How to get strictly valid JSON from Rails

In: Ruby|Ruby on Rails|Web development

20 Jun 2007

Update: Edge Rails (and the forthcoming Rails 2.0) will emit only valid JSON. Read JSON serialization of ActiveRecord objects reaches maturity for more details.

If you’ve worked with JSON long enough in Rails, you’d probably have noticed that the JSON the convenient Object#to_json method spits out is not strictly JSON-compliant (according to the RFC 4627, which states that object keys should be “strings”, and “strings” should be double-quoted). Here’s an example of what to_json produces when called on an ActiveRecord instance:

  id: 6589,
  code: "SIN",
  name: "Singapore",
  type: "City"

Notice how the keys (id, code, name, type) are not surrounded with double quotes. While this is generally not a problem if working purely in Rails, since Prototype and Rails itself can decode JSON like this, you’d run into problems with more finicky JSON parsers and decoders. PHP’s json_decode is a perfect example – it demands that the object keys be double-quoted (or it fails to decode your JSON, silently returning NULL).

For a while I couldn’t figure out why Rails was doing it and Google was of no help. I decided to look at the Rails code since this can’t be a huge oversight on the Rails community, can it? Sure enough, I found the “solution” in the encoding portion of the ActiveSupport::JSON module:

  # When +true+, Hash#to_json will omit quoting string or symbol keys
  # if the keys are valid JavaScript identifiers.  Note that this is
  # technically improper JSON (all object keys must be quoted), so if
  # you need strict JSON compliance, set this option to +false+.
  mattr_accessor :unquote_hash_key_identifiers
  @@unquote_hash_key_identifiers = true

Doh! All that’s left to do is to put ActiveSupport::JSON.unquote_hash_key_identifiers = false in your environment.rb (or in the Rails initializers directory if you’re on edge) and your Rails app will start producing strictly valid JSON (and is friendlier to other non-Rails applications):

  "id": 6589,
  "code": "SIN",
  "name": "Singapore",
  "type": "City"

unquote_hash_key_identifiers was added in changeset 5486.

7 Responses to How to get strictly valid JSON from Rails


Nathan Fiedler

June 21st, 2007 at 1am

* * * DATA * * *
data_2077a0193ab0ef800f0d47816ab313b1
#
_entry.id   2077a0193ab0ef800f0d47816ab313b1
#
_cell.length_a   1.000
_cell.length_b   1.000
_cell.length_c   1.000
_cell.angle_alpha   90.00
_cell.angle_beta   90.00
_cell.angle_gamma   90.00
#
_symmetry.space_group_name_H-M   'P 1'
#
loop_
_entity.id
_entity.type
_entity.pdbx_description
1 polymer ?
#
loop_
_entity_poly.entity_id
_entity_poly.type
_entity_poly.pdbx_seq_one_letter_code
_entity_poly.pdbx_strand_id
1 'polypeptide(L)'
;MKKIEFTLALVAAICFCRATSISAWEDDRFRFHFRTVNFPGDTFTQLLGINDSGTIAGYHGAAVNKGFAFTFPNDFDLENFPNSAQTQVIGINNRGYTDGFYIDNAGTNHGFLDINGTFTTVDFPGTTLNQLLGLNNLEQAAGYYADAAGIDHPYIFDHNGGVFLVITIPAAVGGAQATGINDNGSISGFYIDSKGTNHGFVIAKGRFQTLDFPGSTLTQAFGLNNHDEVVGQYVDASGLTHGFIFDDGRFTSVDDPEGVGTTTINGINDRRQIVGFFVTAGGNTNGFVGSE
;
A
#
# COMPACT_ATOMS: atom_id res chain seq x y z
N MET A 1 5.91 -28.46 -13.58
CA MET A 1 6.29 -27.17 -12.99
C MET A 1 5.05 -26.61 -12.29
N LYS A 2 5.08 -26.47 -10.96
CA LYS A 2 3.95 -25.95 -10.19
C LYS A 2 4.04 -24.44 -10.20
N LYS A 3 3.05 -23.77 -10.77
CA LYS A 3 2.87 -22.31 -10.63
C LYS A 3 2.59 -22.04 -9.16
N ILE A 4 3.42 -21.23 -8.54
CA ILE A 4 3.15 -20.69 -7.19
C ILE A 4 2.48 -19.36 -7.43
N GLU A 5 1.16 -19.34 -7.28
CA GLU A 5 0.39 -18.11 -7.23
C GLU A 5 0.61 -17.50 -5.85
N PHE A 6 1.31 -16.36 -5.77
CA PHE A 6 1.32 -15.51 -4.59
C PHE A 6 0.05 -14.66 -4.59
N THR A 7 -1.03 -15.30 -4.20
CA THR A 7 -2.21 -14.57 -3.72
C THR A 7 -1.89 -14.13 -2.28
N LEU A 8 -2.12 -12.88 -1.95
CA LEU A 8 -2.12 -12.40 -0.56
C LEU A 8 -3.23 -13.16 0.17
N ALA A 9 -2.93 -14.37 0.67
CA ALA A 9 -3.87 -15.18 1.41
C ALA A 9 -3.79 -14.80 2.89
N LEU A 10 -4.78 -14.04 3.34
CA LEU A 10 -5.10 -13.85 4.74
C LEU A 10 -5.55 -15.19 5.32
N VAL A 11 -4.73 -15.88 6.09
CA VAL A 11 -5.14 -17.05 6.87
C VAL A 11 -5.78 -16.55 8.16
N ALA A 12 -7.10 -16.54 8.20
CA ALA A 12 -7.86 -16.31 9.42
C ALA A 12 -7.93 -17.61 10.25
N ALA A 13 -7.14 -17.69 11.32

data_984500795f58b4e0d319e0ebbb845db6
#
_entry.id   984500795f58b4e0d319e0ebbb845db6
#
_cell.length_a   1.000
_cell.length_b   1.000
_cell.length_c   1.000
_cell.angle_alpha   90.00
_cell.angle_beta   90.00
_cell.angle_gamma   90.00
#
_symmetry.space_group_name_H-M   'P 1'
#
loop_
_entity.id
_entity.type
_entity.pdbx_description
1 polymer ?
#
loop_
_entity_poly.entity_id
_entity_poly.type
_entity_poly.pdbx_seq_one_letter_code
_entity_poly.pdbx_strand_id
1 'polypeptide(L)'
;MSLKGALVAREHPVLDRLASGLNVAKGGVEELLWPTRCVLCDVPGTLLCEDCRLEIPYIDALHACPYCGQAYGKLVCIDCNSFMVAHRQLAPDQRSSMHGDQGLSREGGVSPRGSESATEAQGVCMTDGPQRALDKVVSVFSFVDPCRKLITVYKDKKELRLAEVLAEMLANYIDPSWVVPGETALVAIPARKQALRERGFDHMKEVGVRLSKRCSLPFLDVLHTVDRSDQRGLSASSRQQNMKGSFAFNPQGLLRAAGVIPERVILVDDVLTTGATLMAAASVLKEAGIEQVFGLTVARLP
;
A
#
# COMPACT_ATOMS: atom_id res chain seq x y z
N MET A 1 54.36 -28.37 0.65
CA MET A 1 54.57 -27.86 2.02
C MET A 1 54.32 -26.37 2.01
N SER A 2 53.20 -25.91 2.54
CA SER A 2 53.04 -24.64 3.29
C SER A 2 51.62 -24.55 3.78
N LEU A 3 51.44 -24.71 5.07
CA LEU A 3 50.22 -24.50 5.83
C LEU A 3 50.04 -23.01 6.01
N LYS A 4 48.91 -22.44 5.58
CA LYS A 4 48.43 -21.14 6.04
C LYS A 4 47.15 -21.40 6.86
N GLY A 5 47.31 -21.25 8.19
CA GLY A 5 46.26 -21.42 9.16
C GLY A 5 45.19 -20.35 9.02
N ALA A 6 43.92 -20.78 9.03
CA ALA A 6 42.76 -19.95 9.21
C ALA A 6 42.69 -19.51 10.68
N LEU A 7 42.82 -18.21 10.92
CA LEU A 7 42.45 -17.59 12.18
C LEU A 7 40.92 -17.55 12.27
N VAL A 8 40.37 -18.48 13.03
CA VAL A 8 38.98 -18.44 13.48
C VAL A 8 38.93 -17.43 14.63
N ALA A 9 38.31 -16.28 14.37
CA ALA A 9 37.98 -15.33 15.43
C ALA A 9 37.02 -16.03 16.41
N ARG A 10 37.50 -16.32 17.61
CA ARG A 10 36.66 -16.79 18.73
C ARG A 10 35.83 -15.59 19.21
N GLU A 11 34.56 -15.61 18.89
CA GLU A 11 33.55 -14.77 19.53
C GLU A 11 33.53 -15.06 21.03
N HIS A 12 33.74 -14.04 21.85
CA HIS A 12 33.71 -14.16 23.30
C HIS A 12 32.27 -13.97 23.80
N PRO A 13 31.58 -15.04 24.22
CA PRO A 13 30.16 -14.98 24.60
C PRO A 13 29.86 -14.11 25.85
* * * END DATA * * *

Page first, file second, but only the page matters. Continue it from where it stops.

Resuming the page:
Nice tip, thanks. Glad it’s easy to work around, but curious why they chose not to quote the keys…



June 23rd, 2007 at 3am

Nice work – I had earlier discovered this myself.

My main problem now is that when I use to_json on a collection object (i.e. @foo.to_json) the output includes a ‘attributes’ key for each record of data which makes it difficult for me to work with in Javascript when using a callback.

Like this:

list([{“attributes”: {“title”: “Here is my new story”}}, {“attributes”: {“title”: “I love this stuff!”}}, {“attributes”: {“title”: “Here is another story”}}])

I can’t figure out how to

A) remove the attributes key from the collection hash -or-
B) how to access the data I want around the repeated attributes values (i.e. title).

Any clue?




June 23rd, 2007 at 5am

For the benefit of anyone else…

Each ‘attributes’ key constitutes a separate hash object with its own index (i.e. 0, 1, etc.). So to access the value of ‘title’ as in my previous post you would do this (in js of course):

var myObj = myJsonCallback(json_response);

Which will return the value “My first story” or whatever.




July 3rd, 2007 at 9pm

Near as I can tell, in JS the only place this type of JSON would work in the default configuration is in a pure Eval – which is usually a no-no. All the code I saw for more security conscious JSON parsing (e.g. Crockford) barfed on the unquoted keys, have to agree this is kinda weird behaviour by default.


Better JSON output from Rails with the Jsonifier plugin - redemption in a blog

July 11th, 2007 at 12pm

[…] your environment.rb (or in the Rails initializers directory if you’re on edge). See my blog post on how to get strictly valid JSON from Rails for more info. Posted by Chu Yeow at July 11, 2007 SGT | Permalink | | Category: Ruby on Rails, […]


Valid JSON from Rails Life is grand

September 28th, 2007 at 11pm

[…] it is pretty easy to tell Rails to emit valid JSON. Just set ActiveSupport::JSON.unquote_hash_key_identifiers = false in your […]


Cameron Barrie

October 12th, 2007 at 10am

If you need to pass json without the attributes.